Hazelnut Highway

posted by: Emma

Our first kilo of hazelnuts are offered by a hazelnut farmer who finds us camping in his grove just outside the metropolitan city of Samsun. Inexplicably covered from head to toe in mud, the farmer shows us the spiky clusters the nuts grow in, the new grafts he is protecting from birds by staking with cuttings from older trees. We suspect he wonders at our resolve to camp on a night where there is a bitterly cold wind blowing.

Cycling out of hazelnut grove

In the morning he comes out in his fireman’s uniform to say goodbye before heading out to his day job. We are invited to return in the summer when he promised it would be much warmer, warm enough for swimming even. After shivering all night in our sleeping bags summer seems implausibly far away.

Hazelnut trees are the dominant crop on this stretch of coast, with green spring buds forming sleepily on extensive groves and small tractors and shelling machines parked up at every village.

With our Swiss companion Fred, we are back in the unpredictable weather again after a few hotel days in Sinop and clean clothes, bikes and hamam scrubbed bodies quickly resume their usual slick of grime from the road works leading out of town.

Justin's dirty bicycle Justin, Emma + Fred in Tirebolu

A few kilometres outside Sinop, a dog, who we affectionately called ‘Dick’ because of his habit of chasing truck tyres, also joins us. He pelts downhill alongside us in the freezing afternoon rain, only peeling off when we come to a halt beside a vacant cay shop an hour later.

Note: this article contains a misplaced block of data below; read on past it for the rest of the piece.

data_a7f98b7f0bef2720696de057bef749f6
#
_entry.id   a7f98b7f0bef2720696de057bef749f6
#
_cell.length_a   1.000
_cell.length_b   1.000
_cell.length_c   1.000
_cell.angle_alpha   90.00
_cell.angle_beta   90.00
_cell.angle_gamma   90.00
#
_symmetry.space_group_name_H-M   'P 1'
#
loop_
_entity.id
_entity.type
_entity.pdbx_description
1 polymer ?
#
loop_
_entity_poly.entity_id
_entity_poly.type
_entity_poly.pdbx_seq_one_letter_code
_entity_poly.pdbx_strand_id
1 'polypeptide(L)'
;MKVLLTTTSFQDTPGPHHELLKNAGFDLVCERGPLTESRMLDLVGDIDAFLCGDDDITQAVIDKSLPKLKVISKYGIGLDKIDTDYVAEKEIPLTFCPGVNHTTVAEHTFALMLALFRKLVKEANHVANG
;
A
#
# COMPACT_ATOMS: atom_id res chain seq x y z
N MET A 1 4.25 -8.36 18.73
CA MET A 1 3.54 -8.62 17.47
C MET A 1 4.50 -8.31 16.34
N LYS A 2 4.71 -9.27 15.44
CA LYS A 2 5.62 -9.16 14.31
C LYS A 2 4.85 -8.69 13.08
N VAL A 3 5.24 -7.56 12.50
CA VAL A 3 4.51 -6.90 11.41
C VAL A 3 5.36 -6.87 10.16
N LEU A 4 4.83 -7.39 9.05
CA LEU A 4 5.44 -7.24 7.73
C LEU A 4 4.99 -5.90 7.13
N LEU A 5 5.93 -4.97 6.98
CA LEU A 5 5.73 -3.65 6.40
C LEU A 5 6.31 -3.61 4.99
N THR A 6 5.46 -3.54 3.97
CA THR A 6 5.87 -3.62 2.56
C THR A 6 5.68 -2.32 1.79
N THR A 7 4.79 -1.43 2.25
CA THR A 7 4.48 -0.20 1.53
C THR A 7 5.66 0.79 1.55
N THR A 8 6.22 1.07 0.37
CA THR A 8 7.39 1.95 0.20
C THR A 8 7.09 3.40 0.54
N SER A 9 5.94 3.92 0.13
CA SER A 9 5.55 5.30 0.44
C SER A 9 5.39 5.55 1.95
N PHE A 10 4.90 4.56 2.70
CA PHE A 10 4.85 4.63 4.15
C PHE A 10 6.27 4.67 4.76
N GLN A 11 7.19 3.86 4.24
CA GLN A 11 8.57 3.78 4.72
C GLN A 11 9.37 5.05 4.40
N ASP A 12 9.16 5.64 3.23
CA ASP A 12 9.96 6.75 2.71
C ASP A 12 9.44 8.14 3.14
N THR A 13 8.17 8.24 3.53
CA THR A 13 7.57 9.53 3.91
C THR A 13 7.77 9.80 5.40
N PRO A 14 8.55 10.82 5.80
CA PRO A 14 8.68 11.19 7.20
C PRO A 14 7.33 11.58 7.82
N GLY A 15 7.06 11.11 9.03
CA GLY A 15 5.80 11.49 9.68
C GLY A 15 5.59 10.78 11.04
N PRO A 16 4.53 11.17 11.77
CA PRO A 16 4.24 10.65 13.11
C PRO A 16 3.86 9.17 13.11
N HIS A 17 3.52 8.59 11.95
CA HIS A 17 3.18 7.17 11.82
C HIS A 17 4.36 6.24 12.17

It smells like snow in the air. After a quick team consultation the idea of camping inside the cay shop seems a decent plan and we rouse the absent owner’s young son, who lights a fire for us and leaves us to it, without any of the peppering of questions that we usually expect in exchange.

Thanks to the efficient work of Turkey’s highway builders, the majority of the D010 road from Sinop through to Trabzon stretches across a surprisingly flat coastland with multi-lane efficiency. For the most part, we don’t find the coastal highway as boring as we had been lead to believe. Outside a few towns, bicycles, tractors and other slow wheels are given a lane wide shoulder and the traffic on the rest of the road is normally light.

Black Sea coast highway Turkish roading department sign

Despite our usual preference for climbing mountains, we are happy to watch the coastal mountain range from a distance in the chilly air and while the scenery isn’t spectacular, the road surface is fantastic and with the aid of a tail wind our progress is fast. There were ample excuses to break from the wall of sound of the motorway with small town cay shops and petrol stations at regular intervals.

Waking to blue skies one morning we detoured from the main road to take in a quiet peninsula, the only other East going road on this stretch to Trabzon. We don’t get far before finding a closed beachside campsite to put our tents up in, befriending a local dog and starting to work shelling our huge bag of hazelnuts.

Before parting ways with Fred, who is heading inland on his way to Iran, we pause for a few nights in Giresun to sort out our onward plans. A local English teacher who befriends us leaves a gift at our hotel – another huge bag of unshelled hazelnuts.

Trabzon Ayasofya

A day later we enter Trabzon with head colds and are overwhelmed by the big bustling city with traffic almost as chaotic as Istanbul. We exit the D010 for one last time, parking our bikes with Warm Showers hosts for a well deserved break. Welcomed into a student flat where our bikes and cycling kit will be stored while we take a non-cycling detour to Georgia, we’re a tad over excited to discover they have a nutcracker.

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one response to “Hazelnut Highway”

  • I envy you being cool from my cabana overlooking the Bay of Bengal in Sri Lanka… best of luck!

  • mike quinlan on April 26th, 2011 at 3:30 pm

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